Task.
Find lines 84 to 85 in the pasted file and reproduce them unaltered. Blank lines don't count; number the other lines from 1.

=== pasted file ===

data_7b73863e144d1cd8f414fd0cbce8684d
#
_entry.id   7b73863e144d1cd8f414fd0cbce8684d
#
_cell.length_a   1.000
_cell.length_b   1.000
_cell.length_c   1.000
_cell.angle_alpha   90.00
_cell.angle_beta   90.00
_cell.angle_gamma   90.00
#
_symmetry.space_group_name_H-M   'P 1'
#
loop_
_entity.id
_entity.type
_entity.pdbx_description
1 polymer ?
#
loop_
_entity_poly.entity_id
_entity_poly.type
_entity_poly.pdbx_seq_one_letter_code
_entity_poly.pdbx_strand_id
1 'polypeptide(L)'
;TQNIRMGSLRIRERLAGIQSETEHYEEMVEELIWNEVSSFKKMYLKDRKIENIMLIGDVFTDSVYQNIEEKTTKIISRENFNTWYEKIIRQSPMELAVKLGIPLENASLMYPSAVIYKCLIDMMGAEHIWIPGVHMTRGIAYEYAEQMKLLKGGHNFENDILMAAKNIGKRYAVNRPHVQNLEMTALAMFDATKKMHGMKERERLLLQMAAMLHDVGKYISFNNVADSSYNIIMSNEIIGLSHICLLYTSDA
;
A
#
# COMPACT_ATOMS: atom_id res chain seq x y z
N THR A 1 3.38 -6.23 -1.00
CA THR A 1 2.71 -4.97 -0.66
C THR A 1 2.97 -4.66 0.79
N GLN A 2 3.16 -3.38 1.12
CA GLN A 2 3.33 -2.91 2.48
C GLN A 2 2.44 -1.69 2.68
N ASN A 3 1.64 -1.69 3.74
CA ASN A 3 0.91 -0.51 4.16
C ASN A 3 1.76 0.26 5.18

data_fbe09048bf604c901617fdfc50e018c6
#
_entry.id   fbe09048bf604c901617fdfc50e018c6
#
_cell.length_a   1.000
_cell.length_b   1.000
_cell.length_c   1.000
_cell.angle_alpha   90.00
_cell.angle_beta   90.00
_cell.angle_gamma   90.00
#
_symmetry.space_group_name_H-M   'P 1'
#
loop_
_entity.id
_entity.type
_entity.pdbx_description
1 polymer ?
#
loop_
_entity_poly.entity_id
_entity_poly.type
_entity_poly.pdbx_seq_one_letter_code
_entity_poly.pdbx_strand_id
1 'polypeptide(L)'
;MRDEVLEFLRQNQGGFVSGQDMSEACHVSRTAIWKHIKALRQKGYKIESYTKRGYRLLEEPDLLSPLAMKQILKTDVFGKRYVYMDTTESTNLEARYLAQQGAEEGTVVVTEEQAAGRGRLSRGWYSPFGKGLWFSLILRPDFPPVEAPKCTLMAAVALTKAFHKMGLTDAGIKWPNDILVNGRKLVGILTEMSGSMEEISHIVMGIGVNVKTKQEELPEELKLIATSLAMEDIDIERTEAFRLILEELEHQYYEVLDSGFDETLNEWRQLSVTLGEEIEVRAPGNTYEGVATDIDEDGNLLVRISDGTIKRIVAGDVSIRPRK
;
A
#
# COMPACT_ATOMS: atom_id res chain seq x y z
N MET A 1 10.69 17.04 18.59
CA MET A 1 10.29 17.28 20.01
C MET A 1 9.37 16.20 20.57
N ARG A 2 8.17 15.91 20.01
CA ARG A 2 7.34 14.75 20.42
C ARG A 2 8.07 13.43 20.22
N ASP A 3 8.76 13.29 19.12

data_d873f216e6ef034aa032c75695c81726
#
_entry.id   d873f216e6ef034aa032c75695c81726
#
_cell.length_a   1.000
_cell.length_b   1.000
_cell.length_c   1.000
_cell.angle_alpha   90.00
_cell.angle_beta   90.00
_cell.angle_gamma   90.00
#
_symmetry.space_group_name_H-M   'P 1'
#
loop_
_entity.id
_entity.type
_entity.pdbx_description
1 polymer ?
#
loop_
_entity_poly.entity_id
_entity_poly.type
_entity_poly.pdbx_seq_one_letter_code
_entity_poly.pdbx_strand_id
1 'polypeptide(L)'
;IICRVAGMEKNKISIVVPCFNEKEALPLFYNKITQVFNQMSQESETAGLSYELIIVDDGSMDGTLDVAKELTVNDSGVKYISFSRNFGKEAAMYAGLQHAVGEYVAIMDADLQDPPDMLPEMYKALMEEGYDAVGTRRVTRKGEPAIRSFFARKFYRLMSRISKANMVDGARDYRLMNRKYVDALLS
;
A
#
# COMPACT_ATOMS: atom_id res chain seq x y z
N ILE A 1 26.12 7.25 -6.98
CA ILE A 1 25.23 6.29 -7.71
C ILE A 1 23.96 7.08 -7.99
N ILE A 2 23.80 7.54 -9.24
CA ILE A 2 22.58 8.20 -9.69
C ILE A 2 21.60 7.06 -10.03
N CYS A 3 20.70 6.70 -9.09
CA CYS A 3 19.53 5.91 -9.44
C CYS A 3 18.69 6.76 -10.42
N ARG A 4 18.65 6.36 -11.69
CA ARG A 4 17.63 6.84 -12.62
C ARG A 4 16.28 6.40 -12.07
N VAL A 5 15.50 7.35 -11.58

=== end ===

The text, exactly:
_cell.angle_alpha   90.00
_cell.angle_beta   90.00